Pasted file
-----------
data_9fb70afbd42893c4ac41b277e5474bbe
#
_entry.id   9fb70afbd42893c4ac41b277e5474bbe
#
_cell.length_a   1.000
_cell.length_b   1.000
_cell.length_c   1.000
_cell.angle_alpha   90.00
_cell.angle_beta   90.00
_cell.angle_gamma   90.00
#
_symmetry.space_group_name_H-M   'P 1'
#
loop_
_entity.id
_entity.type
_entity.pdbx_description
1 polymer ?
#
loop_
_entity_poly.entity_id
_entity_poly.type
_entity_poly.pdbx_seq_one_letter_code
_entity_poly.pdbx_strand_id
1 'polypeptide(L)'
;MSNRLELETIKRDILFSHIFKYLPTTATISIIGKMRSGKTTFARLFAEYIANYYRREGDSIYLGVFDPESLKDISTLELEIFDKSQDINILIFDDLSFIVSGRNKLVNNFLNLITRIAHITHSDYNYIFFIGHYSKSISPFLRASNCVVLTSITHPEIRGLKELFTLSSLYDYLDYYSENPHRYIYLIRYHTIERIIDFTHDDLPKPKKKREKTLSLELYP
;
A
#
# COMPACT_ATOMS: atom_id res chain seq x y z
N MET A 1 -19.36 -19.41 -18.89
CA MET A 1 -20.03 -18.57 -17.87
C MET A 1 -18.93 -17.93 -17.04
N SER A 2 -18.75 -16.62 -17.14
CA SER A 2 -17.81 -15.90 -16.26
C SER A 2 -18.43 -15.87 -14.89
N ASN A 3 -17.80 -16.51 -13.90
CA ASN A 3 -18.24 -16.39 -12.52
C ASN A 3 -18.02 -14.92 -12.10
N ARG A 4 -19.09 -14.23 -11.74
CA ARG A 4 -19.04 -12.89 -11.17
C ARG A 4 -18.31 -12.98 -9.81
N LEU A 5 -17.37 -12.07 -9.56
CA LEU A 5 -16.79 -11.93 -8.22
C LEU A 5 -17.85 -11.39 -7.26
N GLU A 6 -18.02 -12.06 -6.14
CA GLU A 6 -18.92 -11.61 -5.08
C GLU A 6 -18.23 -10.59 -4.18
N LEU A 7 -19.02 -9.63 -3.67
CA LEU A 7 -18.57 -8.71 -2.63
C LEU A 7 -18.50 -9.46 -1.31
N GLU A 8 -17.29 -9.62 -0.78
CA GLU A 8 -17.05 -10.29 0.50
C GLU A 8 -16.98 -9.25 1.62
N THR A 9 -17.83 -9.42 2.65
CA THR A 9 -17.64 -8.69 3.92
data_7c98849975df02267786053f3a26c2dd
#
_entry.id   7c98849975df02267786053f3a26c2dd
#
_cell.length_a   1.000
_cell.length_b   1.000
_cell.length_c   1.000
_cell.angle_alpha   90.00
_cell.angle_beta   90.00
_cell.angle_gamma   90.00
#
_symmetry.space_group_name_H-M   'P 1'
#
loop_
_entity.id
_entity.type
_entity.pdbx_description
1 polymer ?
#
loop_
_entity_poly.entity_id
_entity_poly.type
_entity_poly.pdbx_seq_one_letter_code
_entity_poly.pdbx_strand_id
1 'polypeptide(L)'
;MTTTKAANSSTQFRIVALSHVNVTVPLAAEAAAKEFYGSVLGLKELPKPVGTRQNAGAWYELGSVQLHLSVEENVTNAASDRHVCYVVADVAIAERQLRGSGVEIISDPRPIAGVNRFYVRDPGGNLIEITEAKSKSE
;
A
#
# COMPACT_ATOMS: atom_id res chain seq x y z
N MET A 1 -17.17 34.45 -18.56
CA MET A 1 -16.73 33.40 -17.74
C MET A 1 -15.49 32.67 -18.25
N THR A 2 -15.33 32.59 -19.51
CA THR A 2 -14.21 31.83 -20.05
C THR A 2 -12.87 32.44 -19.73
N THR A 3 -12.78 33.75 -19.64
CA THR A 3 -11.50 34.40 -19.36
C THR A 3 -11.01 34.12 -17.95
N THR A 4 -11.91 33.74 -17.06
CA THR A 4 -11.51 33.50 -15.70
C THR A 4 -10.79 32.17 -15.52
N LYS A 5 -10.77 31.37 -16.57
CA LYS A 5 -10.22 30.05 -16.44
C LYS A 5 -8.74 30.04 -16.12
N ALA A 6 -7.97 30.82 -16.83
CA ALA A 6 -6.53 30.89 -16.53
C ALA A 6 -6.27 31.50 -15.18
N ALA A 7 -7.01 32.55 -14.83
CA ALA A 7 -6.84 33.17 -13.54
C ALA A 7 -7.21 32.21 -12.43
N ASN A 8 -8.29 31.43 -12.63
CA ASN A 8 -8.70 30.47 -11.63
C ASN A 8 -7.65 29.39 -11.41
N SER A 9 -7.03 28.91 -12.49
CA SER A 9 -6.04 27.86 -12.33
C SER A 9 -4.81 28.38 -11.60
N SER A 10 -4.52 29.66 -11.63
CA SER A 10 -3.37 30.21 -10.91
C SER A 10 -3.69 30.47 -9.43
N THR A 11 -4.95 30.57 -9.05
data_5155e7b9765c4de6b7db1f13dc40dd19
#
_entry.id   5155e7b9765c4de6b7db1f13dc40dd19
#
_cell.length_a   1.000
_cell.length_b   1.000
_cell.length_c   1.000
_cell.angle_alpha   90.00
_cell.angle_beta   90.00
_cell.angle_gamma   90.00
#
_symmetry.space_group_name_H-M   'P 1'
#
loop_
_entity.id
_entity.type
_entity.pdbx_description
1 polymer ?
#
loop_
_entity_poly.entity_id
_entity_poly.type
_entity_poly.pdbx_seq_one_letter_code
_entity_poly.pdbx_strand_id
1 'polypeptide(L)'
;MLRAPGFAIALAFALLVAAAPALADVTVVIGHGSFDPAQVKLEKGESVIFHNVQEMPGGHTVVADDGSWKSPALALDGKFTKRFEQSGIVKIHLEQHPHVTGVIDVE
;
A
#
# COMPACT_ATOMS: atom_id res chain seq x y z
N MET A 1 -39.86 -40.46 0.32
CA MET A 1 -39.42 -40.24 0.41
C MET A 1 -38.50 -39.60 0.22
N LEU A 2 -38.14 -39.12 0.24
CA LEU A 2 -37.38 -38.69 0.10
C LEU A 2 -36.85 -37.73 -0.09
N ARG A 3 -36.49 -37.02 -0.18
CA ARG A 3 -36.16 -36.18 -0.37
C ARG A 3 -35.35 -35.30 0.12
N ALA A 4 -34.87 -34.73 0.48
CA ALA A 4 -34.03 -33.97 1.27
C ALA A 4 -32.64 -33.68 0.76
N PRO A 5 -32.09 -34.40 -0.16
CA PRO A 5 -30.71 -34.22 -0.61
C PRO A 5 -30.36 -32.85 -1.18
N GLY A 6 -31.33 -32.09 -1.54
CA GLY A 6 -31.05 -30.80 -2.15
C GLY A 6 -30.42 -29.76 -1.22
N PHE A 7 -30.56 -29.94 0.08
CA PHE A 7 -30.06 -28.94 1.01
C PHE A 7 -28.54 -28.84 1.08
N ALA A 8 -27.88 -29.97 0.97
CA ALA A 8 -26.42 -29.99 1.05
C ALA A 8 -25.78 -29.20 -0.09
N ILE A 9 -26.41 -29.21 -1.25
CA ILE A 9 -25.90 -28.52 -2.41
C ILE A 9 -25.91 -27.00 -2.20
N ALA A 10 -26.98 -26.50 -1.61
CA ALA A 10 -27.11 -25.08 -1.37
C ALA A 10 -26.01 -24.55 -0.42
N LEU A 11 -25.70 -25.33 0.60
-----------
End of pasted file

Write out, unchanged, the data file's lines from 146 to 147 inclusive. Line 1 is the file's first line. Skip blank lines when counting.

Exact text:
#
# COMPACT_ATOMS: atom_id res chain seq x y z